Footed Dish, 1932
Henry Varnum Poor
Earthenware with glaze
Henry Varnum Poor began his artistic career with painting and drawing, but then turned to ceramics for his livelihood. He became one of America's leading ceramicists of the 1920s. Poor, a self-taught potter, thought of ceramics as canvases for his compositions, thus aligning his work more with contemporary paintings than ceramics. The abstract sgraffito decoration, a technique by which slip or glaze is incised to reveal the clay body, and the limited color range are characteristic of Poor's ceramics. The artist made the dish in honor of his parents, Alfred J. Poor and Josephine Graham Poor, whose names encircle the outer rim of the dish. The top of the rim reads: "Love and faith and sometimes even clay can be as golden as the purest gold."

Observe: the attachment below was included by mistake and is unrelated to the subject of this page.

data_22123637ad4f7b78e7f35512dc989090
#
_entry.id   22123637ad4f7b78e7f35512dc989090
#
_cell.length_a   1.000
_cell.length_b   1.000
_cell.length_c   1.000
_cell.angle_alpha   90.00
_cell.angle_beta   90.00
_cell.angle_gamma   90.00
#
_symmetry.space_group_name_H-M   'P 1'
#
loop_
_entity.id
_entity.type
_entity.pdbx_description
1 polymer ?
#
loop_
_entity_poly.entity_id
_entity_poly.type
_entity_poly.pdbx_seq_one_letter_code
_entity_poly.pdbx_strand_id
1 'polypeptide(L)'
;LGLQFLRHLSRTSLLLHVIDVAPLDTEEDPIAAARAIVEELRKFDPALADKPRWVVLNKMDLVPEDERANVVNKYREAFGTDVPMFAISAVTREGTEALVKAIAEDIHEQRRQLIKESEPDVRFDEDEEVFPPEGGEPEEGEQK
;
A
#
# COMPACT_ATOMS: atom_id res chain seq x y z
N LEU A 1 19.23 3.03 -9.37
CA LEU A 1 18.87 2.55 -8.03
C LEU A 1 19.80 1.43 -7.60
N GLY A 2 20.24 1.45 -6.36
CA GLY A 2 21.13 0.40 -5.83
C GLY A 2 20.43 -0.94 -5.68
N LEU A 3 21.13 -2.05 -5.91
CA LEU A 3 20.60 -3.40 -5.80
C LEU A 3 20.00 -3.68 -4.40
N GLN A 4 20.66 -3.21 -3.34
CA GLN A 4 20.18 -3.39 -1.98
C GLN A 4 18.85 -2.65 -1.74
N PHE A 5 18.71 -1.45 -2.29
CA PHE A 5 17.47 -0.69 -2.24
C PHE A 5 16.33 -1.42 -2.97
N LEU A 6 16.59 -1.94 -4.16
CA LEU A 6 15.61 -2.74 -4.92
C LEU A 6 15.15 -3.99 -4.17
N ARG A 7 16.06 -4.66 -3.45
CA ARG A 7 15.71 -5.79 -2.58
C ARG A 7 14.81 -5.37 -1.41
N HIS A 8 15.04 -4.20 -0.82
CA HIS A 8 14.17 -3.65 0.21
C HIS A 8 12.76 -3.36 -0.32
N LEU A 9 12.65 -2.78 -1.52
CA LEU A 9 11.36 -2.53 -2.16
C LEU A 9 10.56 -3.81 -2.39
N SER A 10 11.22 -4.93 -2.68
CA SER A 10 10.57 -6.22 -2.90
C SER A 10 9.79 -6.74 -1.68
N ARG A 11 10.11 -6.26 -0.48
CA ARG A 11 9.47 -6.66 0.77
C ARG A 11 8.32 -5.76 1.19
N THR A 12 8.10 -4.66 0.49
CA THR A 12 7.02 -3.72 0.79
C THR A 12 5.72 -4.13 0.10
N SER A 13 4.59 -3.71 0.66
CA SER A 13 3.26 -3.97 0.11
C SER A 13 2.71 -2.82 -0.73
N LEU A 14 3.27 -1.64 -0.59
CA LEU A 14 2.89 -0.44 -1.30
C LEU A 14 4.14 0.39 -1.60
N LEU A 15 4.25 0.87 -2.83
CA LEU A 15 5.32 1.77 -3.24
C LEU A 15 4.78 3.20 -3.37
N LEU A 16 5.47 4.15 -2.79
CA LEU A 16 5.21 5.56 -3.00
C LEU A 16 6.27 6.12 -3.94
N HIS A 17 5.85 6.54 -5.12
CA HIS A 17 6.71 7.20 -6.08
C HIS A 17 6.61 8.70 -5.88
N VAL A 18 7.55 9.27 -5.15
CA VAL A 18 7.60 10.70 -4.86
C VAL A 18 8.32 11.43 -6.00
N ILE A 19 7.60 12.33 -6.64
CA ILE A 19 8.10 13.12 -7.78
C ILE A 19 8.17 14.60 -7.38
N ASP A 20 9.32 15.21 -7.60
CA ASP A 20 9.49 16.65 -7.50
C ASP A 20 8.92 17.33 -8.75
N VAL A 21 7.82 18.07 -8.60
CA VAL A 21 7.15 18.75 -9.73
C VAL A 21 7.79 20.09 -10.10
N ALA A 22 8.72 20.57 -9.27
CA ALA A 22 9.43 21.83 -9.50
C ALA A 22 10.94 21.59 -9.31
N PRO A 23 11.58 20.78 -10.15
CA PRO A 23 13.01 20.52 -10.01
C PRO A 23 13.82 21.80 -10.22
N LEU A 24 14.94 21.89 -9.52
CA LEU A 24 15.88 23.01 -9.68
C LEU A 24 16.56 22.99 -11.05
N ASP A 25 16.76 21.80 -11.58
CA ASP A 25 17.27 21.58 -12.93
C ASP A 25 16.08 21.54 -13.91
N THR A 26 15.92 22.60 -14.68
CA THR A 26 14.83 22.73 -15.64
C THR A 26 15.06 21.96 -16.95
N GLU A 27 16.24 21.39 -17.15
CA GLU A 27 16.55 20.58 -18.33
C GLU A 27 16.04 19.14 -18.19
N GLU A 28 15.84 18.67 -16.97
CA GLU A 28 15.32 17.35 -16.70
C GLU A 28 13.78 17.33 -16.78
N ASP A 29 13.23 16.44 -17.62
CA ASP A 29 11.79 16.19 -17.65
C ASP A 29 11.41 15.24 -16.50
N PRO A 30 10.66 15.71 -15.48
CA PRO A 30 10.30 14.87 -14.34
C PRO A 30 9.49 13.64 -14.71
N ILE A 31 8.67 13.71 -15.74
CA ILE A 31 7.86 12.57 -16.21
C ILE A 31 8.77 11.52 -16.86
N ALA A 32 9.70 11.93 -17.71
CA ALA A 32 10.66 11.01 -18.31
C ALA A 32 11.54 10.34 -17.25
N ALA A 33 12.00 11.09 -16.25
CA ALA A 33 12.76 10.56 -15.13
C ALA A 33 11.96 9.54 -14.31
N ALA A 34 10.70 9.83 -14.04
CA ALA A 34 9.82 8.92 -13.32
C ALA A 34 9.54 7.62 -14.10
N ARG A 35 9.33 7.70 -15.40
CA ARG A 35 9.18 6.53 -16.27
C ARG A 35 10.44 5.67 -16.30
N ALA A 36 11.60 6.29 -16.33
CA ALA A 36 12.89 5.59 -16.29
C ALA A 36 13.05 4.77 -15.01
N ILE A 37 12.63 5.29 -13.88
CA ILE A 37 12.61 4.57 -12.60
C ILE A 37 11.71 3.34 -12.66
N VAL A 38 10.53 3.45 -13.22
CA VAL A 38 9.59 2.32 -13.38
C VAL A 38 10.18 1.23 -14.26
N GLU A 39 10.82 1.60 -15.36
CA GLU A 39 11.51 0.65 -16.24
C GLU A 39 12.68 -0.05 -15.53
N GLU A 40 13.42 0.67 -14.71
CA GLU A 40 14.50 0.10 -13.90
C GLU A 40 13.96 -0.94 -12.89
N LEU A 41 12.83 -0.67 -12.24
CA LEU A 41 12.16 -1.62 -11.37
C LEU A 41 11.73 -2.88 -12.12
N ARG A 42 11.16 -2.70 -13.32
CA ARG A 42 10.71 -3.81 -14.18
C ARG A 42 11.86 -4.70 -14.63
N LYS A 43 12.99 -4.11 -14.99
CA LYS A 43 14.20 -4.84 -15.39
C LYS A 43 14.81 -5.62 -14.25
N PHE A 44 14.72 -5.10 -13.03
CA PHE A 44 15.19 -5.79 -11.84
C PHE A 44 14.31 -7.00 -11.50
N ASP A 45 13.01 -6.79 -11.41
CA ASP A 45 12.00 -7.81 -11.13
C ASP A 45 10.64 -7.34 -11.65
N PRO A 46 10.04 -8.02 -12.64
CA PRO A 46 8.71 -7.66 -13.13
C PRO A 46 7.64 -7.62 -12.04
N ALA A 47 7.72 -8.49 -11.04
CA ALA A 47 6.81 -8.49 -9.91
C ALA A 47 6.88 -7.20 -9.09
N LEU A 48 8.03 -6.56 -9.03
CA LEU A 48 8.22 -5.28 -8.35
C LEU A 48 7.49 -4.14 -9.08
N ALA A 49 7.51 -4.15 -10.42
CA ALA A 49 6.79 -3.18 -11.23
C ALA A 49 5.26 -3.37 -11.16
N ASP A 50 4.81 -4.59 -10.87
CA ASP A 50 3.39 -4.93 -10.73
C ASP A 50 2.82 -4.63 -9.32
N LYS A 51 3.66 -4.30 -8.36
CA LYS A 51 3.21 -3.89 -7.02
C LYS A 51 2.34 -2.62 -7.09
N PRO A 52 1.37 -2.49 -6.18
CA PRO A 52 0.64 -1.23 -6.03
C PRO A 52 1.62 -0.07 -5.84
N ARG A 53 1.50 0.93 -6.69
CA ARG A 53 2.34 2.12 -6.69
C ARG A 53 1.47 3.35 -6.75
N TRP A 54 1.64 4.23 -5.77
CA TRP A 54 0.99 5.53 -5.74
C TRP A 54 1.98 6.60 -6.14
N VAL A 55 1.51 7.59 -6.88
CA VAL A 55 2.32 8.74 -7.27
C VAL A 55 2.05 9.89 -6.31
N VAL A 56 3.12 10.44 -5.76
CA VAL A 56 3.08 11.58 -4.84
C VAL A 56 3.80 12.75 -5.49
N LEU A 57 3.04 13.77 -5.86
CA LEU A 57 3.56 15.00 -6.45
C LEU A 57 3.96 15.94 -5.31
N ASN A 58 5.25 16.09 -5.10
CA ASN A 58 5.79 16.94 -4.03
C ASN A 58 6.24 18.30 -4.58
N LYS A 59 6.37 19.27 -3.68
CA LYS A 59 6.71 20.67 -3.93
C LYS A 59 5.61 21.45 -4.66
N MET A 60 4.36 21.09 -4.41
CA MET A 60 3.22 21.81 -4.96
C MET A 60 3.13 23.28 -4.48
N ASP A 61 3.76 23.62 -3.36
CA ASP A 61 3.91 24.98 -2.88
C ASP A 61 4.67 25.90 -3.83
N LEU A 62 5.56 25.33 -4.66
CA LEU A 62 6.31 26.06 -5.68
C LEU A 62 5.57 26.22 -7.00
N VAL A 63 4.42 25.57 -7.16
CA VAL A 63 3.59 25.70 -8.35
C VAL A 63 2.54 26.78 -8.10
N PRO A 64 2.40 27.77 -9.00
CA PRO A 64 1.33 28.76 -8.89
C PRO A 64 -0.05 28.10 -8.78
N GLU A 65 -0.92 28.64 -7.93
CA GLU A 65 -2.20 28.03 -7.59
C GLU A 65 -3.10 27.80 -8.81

Love is what gives joy to all creation.
Love is what gives joy to giving joy.
I was born of mother love in the beginning.
To that mother, joyous thanks and endless blessing.
Jalal al-Din Rumi
Ode on Solitude
by Alexander Pope
Happy the man, whose wish and care
A few paternal acres bound,
Content to breathe his native air,
In his own ground.
Whose herds with milk, whose fields with bread,
Whose flocks supply him with attire,
Whose trees in summer yield him shade,
In winter fire.
Blest, who can unconcernedly find
Hours, days, and years slide soft away,
In health of body, peace of mind,
Quiet by day,
Sound sleep by night; study and ease,
Together mixed; sweet recreation;
And innocence, which most does please,
Thus let me live, unseen, unknown;
Thus unlamented let me die;
Steal from the world, and not a stone
Tell where I lie.